Pushing forward despite the Paris Agreement pull-out

Image Credit: Flickr, Ron Mader

By now, you’ve probably heard that President Trump earlier this month announced that he would be pulling the United States out of the historic Paris Agreement on climate change. While this is troubling to all who particularly enjoy living on a habitable planet, there’s still plenty of questions that remain.

Climate change isn’t some distant threat; it’s already having observable effects on the environment, as confirmed by NASA scientists. We’re seeing the loss of sea ice, accelerated sea level rise and longer, more intense heat waves. Acting on climate isn’t about politics, but doing what’s right for all people living on this planet.

Here’s everything you need to know about how we can still push forward on climate despite the Paris pull-out:

What is the Paris Agreement, exactly?

In December 2015, 195 countries gathered in Paris, France to conclude the first truly universal climate treaty, the Paris Agreement, aimed at preventing the worst-case scenarios of global warming. By signing on to the Agreement, nations agreed to hold global warming to “well below” two degrees Celsius (3.6 degrees Fahrenheit) over pre-Industrial Revolution levels, and to strive for a limit of 1.5 degrees Celsius.

The signatories will aim for emissions to peak “as soon as possible,” with “rapid reductions” thereafter. By the second half of this century, according to the Agreement, there must be a balance between emissions from human activities such as energy production and farming and the amount that can be absorbed by carbon-absorbing “sinks” such as forests or storage technology.

Because developed countries like the U.S. have contributed the most to carbon pollution historically, they must take the lead with absolute emissions cuts. Developing nations, which still burn coal and oil to power growing populations and economies, are encouraged to “continue enhancing” their efforts and “move over time” towards absolute cuts.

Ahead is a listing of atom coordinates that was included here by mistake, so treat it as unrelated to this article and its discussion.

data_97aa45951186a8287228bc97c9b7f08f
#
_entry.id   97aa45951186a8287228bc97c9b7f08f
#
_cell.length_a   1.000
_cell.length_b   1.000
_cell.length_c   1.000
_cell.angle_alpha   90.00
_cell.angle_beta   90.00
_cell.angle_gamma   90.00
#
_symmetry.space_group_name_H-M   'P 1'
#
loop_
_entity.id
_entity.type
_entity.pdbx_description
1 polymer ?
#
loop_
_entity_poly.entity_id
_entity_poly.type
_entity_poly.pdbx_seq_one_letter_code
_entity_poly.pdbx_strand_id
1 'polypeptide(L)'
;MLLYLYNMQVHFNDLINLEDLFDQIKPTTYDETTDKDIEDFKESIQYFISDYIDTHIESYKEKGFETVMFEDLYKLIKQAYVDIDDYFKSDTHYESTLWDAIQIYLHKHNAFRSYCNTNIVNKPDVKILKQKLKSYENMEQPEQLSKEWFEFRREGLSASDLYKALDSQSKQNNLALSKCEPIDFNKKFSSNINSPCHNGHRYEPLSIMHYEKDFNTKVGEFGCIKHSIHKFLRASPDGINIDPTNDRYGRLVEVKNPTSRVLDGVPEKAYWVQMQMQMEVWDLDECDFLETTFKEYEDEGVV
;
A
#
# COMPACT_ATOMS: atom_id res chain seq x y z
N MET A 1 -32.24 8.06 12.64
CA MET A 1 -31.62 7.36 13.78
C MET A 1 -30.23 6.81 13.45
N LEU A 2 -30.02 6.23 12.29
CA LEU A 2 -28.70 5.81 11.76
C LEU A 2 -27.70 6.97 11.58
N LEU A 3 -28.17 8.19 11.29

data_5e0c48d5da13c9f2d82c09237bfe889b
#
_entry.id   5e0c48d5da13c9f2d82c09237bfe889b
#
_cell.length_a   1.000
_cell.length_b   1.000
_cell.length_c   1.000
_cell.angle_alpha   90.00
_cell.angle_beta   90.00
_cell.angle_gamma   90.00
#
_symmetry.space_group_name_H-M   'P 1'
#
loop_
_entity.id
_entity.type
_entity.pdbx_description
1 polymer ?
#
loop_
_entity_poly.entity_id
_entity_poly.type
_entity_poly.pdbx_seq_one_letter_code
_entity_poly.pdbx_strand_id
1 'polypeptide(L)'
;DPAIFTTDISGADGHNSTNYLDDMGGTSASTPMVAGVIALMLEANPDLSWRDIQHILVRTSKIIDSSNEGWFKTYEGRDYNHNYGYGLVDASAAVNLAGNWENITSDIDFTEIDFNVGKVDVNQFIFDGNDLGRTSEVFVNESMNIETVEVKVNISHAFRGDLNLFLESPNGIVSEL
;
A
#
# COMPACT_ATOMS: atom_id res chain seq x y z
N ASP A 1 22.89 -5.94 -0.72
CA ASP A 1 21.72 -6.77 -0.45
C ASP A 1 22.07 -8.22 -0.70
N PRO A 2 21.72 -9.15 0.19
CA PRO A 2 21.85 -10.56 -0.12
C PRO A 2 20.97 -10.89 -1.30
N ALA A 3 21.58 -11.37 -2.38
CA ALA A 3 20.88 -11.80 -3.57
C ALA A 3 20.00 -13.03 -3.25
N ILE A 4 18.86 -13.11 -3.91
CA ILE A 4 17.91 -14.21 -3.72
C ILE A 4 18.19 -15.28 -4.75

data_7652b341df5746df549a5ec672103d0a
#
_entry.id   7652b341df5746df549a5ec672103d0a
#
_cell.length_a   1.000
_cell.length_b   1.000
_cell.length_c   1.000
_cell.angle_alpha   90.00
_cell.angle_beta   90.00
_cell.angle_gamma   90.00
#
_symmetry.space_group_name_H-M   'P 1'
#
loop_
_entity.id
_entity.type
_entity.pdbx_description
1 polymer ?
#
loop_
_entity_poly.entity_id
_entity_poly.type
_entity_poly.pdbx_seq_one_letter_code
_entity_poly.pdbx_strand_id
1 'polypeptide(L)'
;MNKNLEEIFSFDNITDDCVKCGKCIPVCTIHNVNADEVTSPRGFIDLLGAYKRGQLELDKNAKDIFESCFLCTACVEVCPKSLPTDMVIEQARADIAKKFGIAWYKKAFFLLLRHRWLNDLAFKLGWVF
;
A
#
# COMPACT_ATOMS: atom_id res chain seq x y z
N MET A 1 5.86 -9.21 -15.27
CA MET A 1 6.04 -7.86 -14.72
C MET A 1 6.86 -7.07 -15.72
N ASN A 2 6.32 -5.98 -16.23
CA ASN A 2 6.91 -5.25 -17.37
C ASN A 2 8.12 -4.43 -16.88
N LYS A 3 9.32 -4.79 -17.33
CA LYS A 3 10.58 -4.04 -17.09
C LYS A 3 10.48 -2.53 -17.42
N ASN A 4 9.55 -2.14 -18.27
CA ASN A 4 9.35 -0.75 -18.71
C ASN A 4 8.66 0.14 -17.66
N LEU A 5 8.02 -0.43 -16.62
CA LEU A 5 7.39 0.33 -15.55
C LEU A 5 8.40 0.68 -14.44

The Agreement also requires steady tracking of progress. Beginning in 2018 and every five years thereafter, countries will take stock of the overall impact of their efforts to rein in global warming, according to the text. It “urges” and “requests” countries to update their pledges by 2020. Some countries, including the United States, set emissions-curbing targets for 2025, others for 2030.

Financing was another major component of the Agreement, with rich countries being expected to provide funding to help developing countries make the costly shift to cleaner energy sources and to shore up defenses against the impacts of climate change.

What did the business community think about the Agreement?

Despite the lingering narrative that taking action to fight climate change would hurt the economy, most of the world’s biggest companies have recognized climate change as a business risk and support the Paris Agreement and other actions to mitigate global warming. Since November 2016, some 1,000 companies and investors and investors have signed the Business Backs Low-Carbon USA statement, which reaffirms a deep commitment to addressing climate change through the implementation of the Paris Agreement.

The statement reads: